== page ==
As an interdependent global society enters an era of unprecedented change, resulting
from unforeseen natural and social disasters and vulnerabilities, the resilience of global
cities to survive is a pressing concern. This dissertation aims to elucidate the application of
resilience thinking by showing how ecological resilience concepts can translate into urban
systems, using the capital of South Africa, Tshwane, as the exploration ground. Resilience
simultaneously embodies the capacity of urban systems to bounce back, adapt or
transform. Translating these concepts into a holistic urban resilience approach answers
three questions: a) What is resilience theory? b) What are the core concepts of ecological
resilience theory? and c) How might these concepts translate to cities?
The dissertation is structured in three parts; to establish the basis of resilience thinking,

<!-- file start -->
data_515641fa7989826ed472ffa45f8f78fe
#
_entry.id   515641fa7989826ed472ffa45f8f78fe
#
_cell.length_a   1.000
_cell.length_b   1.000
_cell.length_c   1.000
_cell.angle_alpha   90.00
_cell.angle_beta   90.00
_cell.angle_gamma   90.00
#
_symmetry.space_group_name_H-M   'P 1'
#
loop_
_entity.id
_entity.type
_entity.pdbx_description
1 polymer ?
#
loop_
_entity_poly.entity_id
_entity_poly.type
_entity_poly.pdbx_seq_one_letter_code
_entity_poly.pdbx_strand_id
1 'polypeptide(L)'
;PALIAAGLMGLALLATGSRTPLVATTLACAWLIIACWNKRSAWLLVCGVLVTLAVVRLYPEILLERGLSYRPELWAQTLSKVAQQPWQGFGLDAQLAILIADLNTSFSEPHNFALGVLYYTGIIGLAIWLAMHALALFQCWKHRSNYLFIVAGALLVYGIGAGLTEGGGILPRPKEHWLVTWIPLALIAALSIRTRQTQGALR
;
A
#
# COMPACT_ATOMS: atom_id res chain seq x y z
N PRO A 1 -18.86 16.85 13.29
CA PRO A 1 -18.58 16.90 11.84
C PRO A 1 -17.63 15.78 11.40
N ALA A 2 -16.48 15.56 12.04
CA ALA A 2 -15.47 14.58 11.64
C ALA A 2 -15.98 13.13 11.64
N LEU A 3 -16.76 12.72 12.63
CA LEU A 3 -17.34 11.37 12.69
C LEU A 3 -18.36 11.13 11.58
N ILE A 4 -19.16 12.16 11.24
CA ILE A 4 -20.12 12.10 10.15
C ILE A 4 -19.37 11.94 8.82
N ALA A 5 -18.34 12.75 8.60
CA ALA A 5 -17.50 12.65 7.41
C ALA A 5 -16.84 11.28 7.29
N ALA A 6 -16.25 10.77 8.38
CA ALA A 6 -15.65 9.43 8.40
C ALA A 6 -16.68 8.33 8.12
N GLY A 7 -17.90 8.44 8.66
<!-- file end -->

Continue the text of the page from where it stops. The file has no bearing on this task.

explore ecological resilience concepts in an urban system and lastly, assimilate findings into
an urban resilience approach. Qualitative along with historical-comparative research
methods, guided literature studies, and interdisciplinary research designs generated the
finding that ecological resilience concepts translate well into the urban system, but that
urban resilience is not a panacea for the ills of the urban environment.
An urban resilience approach could comprise a) evolutionary or adaptive urban resilience
involving an ongoing study and observation of the city system; and b) transformative urban
resilience, that actively changes systems that reflect stronger or weaker resilience, so as to
purposefully regenerate or collapse? them. This requires responsible and holistic conduct.
Urban resilience thinking implies an appreciation for the complexity that underlies life, and
modesty about ambitions for managing it.